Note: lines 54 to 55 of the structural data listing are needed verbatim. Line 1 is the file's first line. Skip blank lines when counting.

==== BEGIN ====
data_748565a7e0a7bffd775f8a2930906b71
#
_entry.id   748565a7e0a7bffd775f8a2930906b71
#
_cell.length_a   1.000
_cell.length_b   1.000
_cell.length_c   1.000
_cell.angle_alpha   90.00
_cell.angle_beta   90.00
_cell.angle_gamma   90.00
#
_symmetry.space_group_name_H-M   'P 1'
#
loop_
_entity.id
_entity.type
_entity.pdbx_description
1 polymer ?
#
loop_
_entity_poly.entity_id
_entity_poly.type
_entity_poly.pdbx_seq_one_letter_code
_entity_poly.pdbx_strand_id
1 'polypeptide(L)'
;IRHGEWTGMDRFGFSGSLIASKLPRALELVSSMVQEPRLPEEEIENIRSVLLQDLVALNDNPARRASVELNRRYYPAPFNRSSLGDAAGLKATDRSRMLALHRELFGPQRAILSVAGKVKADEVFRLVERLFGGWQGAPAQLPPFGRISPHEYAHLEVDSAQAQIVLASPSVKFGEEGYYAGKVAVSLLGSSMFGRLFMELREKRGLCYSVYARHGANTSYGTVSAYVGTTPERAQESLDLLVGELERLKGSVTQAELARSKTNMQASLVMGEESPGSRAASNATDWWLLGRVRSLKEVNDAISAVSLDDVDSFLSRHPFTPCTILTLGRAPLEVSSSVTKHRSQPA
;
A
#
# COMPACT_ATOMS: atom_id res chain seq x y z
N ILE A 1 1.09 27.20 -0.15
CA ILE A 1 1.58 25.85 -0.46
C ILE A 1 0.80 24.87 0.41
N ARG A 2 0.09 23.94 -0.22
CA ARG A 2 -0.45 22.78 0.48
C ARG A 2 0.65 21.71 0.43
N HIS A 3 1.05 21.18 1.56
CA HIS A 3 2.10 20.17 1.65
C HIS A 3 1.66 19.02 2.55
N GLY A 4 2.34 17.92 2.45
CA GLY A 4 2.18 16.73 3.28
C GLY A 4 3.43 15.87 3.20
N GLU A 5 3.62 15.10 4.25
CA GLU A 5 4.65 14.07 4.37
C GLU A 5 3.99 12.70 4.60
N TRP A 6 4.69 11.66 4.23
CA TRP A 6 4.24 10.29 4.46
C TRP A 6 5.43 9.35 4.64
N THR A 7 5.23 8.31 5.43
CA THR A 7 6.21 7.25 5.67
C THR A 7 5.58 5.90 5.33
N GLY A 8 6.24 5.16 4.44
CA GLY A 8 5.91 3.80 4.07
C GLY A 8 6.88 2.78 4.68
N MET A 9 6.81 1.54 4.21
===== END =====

C GLY A 8 6.88 2.78 4.68
N MET A 9 6.81 1.54 4.21